Long before the 500-series format craze, Seventh Circle Audio (SCA) was helping ambitious engineers build phenomenal preamps (Tape Op #54). Continuing my DIY quest, I was very excited to learn of the recently introduced SCA T15 preamp, a transformerless, IC-based design. It is a commonly held belief that ICs are not as good as discrete op-amps, particularly in areas of noise, headroom, and output drive. While that may be true of older designs, the gap is getting smaller. For the T15, SCA has chosen state-of-the-art chips manufactured by THAT Corporation. These ICs (models 1512 and 1646) were designed specifically for audio preamplifiers. Consequently, the performance of the T15 approaches sophisticated discrete and hybrid designs (such as the SCA C84) while using far fewer components. And since the ICs replace more expensive components, the kit is less costly to build. Note only does the T15 come close to the C84 spec-wise, it excels in the same applications. Unlike the C84, the T15 has a small number of components, requires no adjustment or trimming, and is easier to assemble.
Speaking of assembly, build time was just a few hours, with the most time spent double-checking resistors. But unlike self-sourced DIY, the resistors come from SCA taped in the Bill of Materials order, making it hard to get them wrong. You’ll also want to triple-check that you’re putting the correct IC in the correct space, as the instructions have you solder them direct to the PC board (of course, high-quality machined pins could be added to allow IC-swapping, but most people won’t need this). I say triple-check because twice is obviously not enough for me, having swapped, and thus burned up, one set of ICs. Heavy sigh. Those who succeed in building their T15s can expect up to 70 dB of gain, which is more than enough for today’s condensers and dynamics. The high-quality 12-position Grayhill switch provides repeatable settings. There is also polarity reverse, and slow-rise 48 V phantom power to reduce pops and thumps.
We tried the T15 on drum overheads, electric guitars, and male vocals. On drums, the T15 provided a clear, accurate picture of the kit. It was similar to the stock preamp in our Sony MXP-3036 console. It does the job. It does not harm the record or burn you for choosing it. Compared to the much more expensive Millennia Media TD-1 in FET mode, the T15 lacked some of the air, depth, and overall dimension found in the Millennia. But at 1/5th the price, one would expect that would be the case. On vocals, we thought the T15 was neutral for male singers and a tad underwhelming on female leads. On women, the T15 had some high-end sizzle without that airy sparkle commonly heard on contemporary recordings. Quiet vocalists were also the only time we had to reach into the gain of the T15, as most of our other sources were plenty loud. Even cranked, the T15 did not add noise until we went to the maximum settings, something you might never do in a real-world session.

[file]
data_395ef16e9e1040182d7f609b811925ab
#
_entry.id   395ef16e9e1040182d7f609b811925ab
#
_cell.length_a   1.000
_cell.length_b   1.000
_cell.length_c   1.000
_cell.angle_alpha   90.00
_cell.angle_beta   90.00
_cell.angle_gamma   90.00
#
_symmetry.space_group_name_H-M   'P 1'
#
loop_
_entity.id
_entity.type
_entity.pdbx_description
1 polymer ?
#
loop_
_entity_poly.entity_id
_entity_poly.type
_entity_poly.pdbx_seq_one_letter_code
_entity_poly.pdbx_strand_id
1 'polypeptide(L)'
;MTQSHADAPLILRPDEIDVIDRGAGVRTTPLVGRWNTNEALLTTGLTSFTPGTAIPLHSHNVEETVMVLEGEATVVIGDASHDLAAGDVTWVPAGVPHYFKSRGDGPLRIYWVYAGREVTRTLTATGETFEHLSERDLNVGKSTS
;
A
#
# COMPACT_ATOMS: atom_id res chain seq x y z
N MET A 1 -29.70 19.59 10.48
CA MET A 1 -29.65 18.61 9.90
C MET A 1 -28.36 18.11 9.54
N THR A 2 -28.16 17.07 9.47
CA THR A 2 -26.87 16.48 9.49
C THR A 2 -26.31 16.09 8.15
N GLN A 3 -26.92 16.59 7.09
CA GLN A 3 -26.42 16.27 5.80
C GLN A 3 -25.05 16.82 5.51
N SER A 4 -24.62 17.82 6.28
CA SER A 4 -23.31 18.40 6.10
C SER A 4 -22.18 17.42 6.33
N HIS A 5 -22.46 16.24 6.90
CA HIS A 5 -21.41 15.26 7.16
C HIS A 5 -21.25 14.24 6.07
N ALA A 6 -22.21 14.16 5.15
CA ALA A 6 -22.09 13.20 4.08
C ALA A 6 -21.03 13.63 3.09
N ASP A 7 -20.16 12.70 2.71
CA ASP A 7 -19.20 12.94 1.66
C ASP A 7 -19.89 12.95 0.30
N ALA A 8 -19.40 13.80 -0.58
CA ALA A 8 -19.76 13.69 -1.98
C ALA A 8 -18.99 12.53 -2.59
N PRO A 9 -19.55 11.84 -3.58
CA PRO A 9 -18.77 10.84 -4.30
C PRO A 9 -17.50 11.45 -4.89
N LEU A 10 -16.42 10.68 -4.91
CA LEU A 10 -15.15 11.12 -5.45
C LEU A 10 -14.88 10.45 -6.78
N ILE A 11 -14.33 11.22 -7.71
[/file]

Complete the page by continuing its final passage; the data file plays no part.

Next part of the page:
We loved the T15 on electric guitar, irrespective of mic choice. It was tone, tone, tone. From the twang of a Telecaster through a Twin mic’ed with a Royer R-121 (Tape Op #19), to the intestine-shaking heft of a Les Paul through a Marshall mic’ed with a Sennheiser MD 421 or Shure SM57, the T15’s accurate portrayal of midrange frequencies made it a hands-down winner in our tests. The only exception was against the API 212, where it was a matter of preference. As of this writing, a pair of T15s have a permanent slot in our patchbay, waiting for the next guitar session. We occasionally do location and live work, and in a dream world, I would have a rack of 16 or 24 T15s for those jobs alone. It would be a big jump over the standard live console. You would have to spend five or six times the price (not counting labor) to do better.
Because the T15 is a less colored preamp, it can be difficult to describe what kind of sound it has. In terms of fidelity, I would put it above the preamps found in the current revision of Mackie mixers, but lower than a solid-state Millennia Media, TRUE Systems, or Grace Designs. (For that kind of performance you would want to look into the SCA C84.) One reason the T15 is an improvement over current console preamps is the SCA power supply. In comparison to VPR Alliance standards for 500-series, the SCA power supply provides almost twice the voltage and more than twice the total power per slot. Any good designer will tell you that good sound starts at the power supply, and the SCA chassis supply is overbuilt with top-shelf, audio-friendly components. (All SCA preamp kits fit in the company’s 8-space chassis, which was covered in Tape Op #54.) Specifically, the SCA supply allows the ICs to operate at their full-rated supply voltage of +/-18 V, which is something that other formats can only achieve if the individual module has an onboard voltage converter. Consequently, the THAT Corporation ICs do a tremendous job, especially with midrange, proving what kind of accuracy can be achieved when the IC is purpose-designed for audio.
The T15 is the most affordable preamp in the SCA catalog, and for those with patience and decent soldering skills, it could be one of the easiest to assemble. No, it’s not the finest preamp on the planet, but it is a competent, economical, all-around workhorse. Whether an eight-channel rack of them is right for your set-up is a personal decision, but we’re very pleased to have a pair in our rack, plus it leaves us room to try some of the other tasty preamps in the SCA line.
(T15 kit $99 direct, assembled $199; power supply and chassis required; www.seventhcircleaudio.com)
In a majority of cases, the absolute worst motive for undertaking a DIY electronics project is "cost savings." Gear builds are gratifying for a number of reasons, but factors like economies of scale...